ITUC Global Rights Index 2018: With democracy under attack — it’s time to change the rules.
When the defenders of workers’ rights are jailed, freedom is taken from all of us. The suppression of workers’ rights and the number of arrests and detention of trade union members recorded in the 2018 ITUC Global Rights Index is on the increase.
Brazil, Iran and South Korea have all unjustly imprisoned leaders who have fought for workers’ rights. The arrest of former President Luiz Inácio Lula da Silva in Brazil, the imprisonment of Mahmoud Salehi one of the founders of the Coordinating Committee of Labour Organizations in Iran and the three years served by Han Sang-gyun former leader of the Korean Confederation of Trade Unions (KCTU) before he was granted parole last month are signs of the global attacks on workers’ rights and freedoms.
Shrinking democratic space for working people and unchecked corporate influence are on the rise. The 2018 Global Rights Index saw restrictions on free speech and protests and increasingly violent attacks on the defenders of workers’ rights. Decent work and democratic rights grew weaker in almost all countries, while inequality continued to grow.
Repressive regimes are spreading, with a deterioration of rights and freedoms in Algeria, Belarus and Egypt. Turkey’s descent into autocracy showed the fragility of peace and democracy.
Democracy is under attack in countries that failed to guarantee people’s rights to organise, speak out and take action. Brazil passed laws that denied freedom of association, China restricted free speech and the military was used to suppress labour disputes in Indonesia. The number of countries that deny or constrain freedom of speech increased from 50 in 2017 to 54 in 2018.
Business interests led by the American Chamber of Commerce heavily influenced governments in a number of countries including Moldova and Romania, undermining collective bargaining. This was fuelled by the outrageous behaviour of many multinational companies, such as Samsung whose anti-union practices deny workers freedom of association and collective bargaining rights, as shown in internal company documents seized from their offices in Korea. Eighty-one per cent of countries have violated the right to collective bargaining.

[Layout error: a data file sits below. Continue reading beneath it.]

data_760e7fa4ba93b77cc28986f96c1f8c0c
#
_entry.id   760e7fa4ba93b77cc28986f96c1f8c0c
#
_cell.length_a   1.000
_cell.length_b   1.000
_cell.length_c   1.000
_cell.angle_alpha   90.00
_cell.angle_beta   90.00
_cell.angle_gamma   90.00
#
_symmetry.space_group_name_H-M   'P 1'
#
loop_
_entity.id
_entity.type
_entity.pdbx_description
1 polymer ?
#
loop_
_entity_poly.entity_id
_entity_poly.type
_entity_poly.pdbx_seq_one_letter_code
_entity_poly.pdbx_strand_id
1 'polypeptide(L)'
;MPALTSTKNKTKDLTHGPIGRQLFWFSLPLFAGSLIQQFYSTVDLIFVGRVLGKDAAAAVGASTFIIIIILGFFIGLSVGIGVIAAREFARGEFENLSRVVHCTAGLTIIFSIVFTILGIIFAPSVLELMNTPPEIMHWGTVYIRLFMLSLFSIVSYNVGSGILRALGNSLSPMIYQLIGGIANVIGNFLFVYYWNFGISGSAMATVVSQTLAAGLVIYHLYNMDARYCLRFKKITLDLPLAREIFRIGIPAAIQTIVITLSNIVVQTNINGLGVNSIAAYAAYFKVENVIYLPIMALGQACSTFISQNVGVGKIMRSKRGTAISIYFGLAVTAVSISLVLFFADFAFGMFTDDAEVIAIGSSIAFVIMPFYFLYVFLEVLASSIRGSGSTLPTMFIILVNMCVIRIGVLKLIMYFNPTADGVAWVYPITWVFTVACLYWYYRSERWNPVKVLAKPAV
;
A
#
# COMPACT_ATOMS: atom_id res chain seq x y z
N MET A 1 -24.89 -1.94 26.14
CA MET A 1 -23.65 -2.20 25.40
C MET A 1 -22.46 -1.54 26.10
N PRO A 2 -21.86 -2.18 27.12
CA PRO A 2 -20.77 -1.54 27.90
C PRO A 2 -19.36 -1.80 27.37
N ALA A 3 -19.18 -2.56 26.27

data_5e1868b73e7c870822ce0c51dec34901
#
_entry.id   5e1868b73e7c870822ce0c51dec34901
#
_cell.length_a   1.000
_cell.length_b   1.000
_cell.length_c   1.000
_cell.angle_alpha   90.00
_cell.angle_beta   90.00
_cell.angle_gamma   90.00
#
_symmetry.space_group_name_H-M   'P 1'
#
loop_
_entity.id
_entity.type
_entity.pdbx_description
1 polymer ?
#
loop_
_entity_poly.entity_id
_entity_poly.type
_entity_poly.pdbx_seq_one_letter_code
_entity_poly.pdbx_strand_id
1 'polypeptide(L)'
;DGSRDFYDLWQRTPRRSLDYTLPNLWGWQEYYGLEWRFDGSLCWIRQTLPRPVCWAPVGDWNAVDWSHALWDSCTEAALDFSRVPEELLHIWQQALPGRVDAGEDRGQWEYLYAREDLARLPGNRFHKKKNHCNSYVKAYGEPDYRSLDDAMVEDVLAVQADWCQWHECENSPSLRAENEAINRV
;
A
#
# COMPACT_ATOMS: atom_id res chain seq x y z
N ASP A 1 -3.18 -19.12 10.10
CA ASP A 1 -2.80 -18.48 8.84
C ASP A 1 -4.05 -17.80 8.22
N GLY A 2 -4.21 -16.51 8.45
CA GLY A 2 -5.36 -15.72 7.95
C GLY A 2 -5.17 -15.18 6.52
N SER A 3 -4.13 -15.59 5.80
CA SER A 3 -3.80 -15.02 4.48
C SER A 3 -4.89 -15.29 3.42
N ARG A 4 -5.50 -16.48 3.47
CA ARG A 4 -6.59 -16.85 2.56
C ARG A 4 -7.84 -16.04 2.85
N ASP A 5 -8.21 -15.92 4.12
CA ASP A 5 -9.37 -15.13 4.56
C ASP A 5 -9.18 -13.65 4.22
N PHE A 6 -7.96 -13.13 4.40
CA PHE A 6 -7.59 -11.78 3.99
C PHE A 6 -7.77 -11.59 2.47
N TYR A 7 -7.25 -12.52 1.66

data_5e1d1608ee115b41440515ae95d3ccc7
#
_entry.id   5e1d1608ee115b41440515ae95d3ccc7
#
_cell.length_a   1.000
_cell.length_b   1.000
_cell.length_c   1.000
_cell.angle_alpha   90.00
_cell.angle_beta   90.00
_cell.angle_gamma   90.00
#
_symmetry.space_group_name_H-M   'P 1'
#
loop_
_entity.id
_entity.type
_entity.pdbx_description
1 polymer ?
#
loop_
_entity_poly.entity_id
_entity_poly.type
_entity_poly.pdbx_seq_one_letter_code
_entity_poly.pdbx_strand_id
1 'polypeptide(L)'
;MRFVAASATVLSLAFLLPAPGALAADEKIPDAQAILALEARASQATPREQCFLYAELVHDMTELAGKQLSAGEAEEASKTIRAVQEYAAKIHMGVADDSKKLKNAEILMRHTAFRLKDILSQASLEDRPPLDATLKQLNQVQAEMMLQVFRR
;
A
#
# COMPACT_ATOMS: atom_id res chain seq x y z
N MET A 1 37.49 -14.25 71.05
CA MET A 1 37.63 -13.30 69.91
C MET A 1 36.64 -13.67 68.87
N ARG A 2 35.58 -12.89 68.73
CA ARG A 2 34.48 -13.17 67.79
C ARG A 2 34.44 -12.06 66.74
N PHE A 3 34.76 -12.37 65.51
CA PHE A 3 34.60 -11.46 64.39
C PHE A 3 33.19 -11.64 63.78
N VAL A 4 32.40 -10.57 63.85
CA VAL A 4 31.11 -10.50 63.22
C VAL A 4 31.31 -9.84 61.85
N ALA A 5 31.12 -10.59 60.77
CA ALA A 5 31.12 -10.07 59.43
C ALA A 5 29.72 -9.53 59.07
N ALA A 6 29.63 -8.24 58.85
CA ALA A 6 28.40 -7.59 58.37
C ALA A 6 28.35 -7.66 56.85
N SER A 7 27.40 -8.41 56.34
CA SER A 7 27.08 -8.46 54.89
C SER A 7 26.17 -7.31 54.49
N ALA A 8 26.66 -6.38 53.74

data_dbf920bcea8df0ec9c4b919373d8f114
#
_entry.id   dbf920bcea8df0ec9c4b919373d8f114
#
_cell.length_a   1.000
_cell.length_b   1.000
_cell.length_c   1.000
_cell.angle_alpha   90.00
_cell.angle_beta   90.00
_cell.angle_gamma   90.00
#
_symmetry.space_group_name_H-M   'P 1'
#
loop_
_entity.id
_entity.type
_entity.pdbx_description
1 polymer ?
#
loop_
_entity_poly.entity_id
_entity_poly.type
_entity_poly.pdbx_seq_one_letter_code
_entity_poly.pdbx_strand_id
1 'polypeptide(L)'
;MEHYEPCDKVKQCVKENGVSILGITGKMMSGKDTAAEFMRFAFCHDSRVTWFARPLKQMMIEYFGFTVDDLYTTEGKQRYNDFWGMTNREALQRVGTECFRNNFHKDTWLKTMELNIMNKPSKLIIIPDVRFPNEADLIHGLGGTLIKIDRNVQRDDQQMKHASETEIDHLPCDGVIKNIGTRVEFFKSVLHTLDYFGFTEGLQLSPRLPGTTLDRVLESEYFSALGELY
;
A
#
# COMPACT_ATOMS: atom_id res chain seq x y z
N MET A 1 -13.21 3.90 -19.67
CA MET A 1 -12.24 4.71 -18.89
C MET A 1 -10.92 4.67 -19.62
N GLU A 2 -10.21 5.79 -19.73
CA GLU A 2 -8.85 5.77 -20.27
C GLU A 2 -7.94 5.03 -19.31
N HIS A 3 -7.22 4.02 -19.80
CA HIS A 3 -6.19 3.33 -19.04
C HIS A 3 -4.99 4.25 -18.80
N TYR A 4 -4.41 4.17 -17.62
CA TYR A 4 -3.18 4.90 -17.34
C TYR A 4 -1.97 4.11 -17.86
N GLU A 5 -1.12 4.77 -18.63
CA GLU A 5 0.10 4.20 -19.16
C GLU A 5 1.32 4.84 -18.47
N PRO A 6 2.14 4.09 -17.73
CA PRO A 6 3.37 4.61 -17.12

The power of democracy to change the rules was shown with newly elected governments in Iceland, Canada and New Zealand acting in the interests of working people, with laws to close the gender pay gap, provide paid domestic violence leave, increase wages for care workers and the repeal of repressive labour laws.
The anti-union “Hobbit Law” brought in at the insistence of a powerful Hollywood studio to stop film and tv workers in New Zealand organising has been slated for repeal by the new government. Helen Kelly, the late leader of the NZ Council of Trade Unions and fierce advocate for workers’ rights would be pleased to see that rules can be changed.
The fifth edition of the ITUC Global Rights Index ranks 142 countries on the degree of respect for workers’ rights.
The ten worst countries for workers in 2018 are Algeria, Bangladesh, Cambodia, Colombia, Egypt, Guatemala, Kazakhstan, the Philippines, Saudi Arabia and Turkey.